Albany, NY—11/27/12 —The New York State Public Service Commission (Commission) today took action on three items highlighted in Governor Andrew M. Cuomo’s Energy Highway Blueprint issued by the Energy Highway Task Force in October.
The actions taken are designed examine plans and alternatives to ease transmission congestion to meet current and future power needs by providing downstate New York access to lower-cost power; plan for possible major power plant retirements; and study the expansion of natural gas delivery to homeowners and businesses in New York State.
The Energy Highway initiative, introduced in the 2012 State of the State address, is a centerpiece of the Governor’s Power NY agenda, designed to ensure that New York’s energy grid is the most advanced in the nation and promotes increased business investment in the state.
“A growing, vibrant economy requires an energy production and delivery system that provides the stable foundation companies need to invest in their facilities and workforce, to expand operations and hire new workers,” said Commission Chairman Garry Brown. “In addition to strengthening the economy, the Energy Highway will enhance New York State’s investment in clean energy production.”
In light of the catastrophic devastation caused by Hurricane Sandy, improvements envisioned by the Governor’s Energy Highway initiative will help create a stronger, more resilient energy infrastructure network that is better able to deal with the possible impact of future storms.
Following recommendations set forth in the Energy Highway Blueprint, the Commission today commenced a first-of-its-kind proceeding to review specific proposals from utilities and private developers for new transmission lines and upgrades to existing facilities that will address congestion on the transmission system between Utica and New York City.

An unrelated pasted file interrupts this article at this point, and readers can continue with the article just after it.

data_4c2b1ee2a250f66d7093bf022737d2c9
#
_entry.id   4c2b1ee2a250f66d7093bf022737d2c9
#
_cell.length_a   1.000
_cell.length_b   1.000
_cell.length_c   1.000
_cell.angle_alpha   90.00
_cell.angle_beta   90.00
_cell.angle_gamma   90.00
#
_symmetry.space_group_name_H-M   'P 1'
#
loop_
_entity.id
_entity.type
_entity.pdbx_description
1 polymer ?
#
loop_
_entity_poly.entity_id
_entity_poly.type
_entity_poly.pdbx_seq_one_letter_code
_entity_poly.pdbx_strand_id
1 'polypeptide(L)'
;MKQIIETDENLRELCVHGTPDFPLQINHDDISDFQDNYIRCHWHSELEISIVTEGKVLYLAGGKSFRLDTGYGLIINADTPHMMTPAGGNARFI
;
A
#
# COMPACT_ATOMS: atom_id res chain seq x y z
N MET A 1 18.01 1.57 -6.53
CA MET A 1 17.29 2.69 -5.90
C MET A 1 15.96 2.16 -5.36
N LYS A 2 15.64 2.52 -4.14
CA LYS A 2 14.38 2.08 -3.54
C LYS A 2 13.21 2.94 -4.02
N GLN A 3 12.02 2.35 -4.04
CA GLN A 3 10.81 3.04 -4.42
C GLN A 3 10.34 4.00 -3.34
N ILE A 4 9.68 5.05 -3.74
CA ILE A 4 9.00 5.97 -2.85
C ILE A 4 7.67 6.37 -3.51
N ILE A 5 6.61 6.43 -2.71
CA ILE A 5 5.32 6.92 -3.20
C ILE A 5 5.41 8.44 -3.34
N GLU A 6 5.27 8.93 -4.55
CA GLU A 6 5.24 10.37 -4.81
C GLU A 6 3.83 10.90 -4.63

The transmission system program contemplated in the Blueprint would expand and strengthen the state’s high voltage transmission system in this corridor by building roughly $1 billion worth of transmission projects, providing over 1,000 MW of additional transmission capacity. This could support both environmental goals and economic development by providing access by upstate power generators, including new clean energy projects, to downstate markets, from where they are currently constrained due to bottlenecks in the transmission system. New transmission capacity will also serve to benefit of downstate businesses and consumers because they would have access to lower wholesale energy prices from upstate.
The Blueprint recognized that the development of plans to address reliability concerns in the event of generator retirements is an important initiative. The Blueprint also recognized the potential retirement or unavailability of a major facility in New York’s generating and transmission infrastructure requires the state to plan well advance.
Therefore, the Commission commenced a proceeding today to develop a contingency plan in the event of a closing of Indian Point, two nuclear power plants located in Westchester County, approximately 30 miles north of Manhattan. The Commission directed Consolidated Edison to work with the New York Power Authority to develop and file a contingency plan to address the needs that would arise in the event the Indian Point units shut down.
The Blueprint also calls for an examination of existing barriers to the expanded use of natural gas service by residential and businesses customers in the state and appropriate measures to reduce or eliminate potential barriers.
The Commission will review regulations and policies that may unduly constrain the availability of natural gas and/or other factors influencing customer conversions. Given the very substantial price difference between natural gas and oil, many residential, commercial and industrial customers could potentially benefit from conversion from oil to natural gas.